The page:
It cannot be exactly the same procedure, as the arbitrator cannot force the parties in one arbitration toaccept as binding his conclusions in the other. As regards the facts, this is no problem, since he plainlywill not make inconsistent findings, but there may be difficulties if one party appeals.

The text then resumes:

On the face of it, such an order would substantially infringe the contractual rights of the claimant and thethird party. On the other hand, the solution is obviously sensible and we believe that the Court would findit possible to uphold an arbitrator who had made an order of this type, by holding that he had an impliedauthority to adopt a procedure analogous to the one available in the High Court.

The note to that proposition says:

See per Lord Salveson in Ramdutt Ramkissen Das v. E D Sassoon & Co (1929) 56 Ind. App 128 .. . applied by the CA in Chandris v. Isbrandtsen-Moller Co Inc (1950) 84 Ll.L. Rep. 347 . . . The formercase concerned a substantive defence (lapse of time) and the latter a discretionary remedy (interest). Theanalogy to a pure question of procedure is not exact, but we believe that it is close enough.

Unfortunately, the learned editors have not developed that thought and it is acknowledged by both Counselappearing before me today that the analogy between those cases, to which I was referred but which I neednot cite, is indeed by no means (and, I would add, is far from) exact. In the subsequent case of Abu DhabiGas Liquefaction Co. Ltd. v. Eastern Bechtel Corporation, [1982] 2 Lloyd's Rep. 425, Lord JusticeWatkins made some comments that bear on the point now before me. He said at p. 427:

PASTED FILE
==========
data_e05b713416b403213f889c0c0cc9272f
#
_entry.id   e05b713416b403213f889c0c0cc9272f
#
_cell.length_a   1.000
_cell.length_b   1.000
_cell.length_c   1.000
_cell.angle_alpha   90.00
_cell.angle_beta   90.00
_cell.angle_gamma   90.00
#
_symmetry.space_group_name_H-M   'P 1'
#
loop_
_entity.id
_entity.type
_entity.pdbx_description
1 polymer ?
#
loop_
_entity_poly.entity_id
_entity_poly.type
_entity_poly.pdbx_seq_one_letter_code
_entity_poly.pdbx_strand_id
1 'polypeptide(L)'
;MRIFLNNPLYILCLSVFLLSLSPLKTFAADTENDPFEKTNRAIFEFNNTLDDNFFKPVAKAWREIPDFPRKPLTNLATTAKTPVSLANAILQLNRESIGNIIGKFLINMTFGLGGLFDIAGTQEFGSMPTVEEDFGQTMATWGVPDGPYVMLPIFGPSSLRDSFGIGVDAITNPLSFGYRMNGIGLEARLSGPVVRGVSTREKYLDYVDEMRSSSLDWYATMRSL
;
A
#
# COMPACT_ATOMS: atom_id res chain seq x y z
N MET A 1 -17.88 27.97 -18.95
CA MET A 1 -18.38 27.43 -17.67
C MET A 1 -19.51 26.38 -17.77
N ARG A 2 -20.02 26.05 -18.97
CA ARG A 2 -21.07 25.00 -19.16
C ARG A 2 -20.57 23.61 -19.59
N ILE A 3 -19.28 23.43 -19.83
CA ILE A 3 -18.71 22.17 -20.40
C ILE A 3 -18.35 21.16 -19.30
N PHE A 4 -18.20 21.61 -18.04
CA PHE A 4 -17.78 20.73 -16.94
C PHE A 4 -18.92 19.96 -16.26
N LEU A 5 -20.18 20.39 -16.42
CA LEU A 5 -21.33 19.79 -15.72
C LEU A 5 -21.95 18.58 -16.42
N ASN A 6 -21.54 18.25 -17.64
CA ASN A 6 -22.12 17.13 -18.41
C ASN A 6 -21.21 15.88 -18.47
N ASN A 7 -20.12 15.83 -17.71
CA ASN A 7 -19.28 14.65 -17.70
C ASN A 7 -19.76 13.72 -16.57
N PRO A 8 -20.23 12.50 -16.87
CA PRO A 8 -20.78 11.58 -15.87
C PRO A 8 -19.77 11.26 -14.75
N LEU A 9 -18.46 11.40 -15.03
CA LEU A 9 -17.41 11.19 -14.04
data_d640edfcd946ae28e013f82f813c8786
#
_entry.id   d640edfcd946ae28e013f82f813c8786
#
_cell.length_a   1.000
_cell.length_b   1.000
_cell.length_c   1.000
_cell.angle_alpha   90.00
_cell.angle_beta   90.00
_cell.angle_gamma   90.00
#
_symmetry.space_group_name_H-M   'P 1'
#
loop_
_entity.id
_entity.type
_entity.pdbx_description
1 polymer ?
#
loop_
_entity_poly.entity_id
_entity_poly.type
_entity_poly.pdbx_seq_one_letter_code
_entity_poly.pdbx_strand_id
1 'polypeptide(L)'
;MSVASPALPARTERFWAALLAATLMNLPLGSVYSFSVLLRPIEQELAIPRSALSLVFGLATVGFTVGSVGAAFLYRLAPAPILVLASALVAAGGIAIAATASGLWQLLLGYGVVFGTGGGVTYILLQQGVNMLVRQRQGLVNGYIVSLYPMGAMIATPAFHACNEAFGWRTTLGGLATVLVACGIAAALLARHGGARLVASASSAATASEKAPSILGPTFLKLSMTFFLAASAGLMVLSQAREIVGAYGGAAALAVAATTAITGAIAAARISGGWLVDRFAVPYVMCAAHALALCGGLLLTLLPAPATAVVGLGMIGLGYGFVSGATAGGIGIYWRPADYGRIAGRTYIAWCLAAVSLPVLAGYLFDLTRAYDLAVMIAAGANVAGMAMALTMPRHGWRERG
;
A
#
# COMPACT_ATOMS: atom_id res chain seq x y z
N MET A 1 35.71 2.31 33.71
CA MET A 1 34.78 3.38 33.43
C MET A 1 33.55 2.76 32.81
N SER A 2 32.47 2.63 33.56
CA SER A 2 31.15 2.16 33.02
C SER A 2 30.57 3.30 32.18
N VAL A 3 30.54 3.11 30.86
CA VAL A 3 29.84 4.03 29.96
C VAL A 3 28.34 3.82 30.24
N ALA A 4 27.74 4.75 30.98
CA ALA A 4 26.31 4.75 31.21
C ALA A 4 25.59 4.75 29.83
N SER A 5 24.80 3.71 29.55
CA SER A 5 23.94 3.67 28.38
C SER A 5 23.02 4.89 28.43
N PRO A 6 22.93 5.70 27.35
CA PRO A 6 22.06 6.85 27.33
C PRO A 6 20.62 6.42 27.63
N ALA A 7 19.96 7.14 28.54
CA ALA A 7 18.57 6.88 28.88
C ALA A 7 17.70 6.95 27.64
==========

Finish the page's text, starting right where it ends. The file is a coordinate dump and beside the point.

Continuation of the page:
But there can be no doubt, it seems to me, that, having regard to the submission which impugns theholding of two separate arbitrations and to the merits of there being only one, a wide discretion as to theconduct of the arbitrations should be granted to the single arbitrator by the parties or insisted upon byhimself. The ideal solution to the manner of resolving the issues involved here would have been aproceeding by way of arbitration which closely resembles our civil action in which plaintiff and defendantand third and other parties litigate all disputes between them in a single hearing. Unhappily the parties tothis vast dispute are unable to agree a procedure of that kind.

That comment clearly proceeds upon an assumption that in default of agreement between the parties, theimposition of the procedure would not be possible.

In Interbulk Ltd. v. Aiden Shipping Co. Ltd. [1984] 2 Lloyd's Rep. 66 in the Court of Appeal on Mar. 23,1984, Lord Justice Robert Goff concluded his judgment by making observations about the desirability ofthere being a power to order consolidation. He said: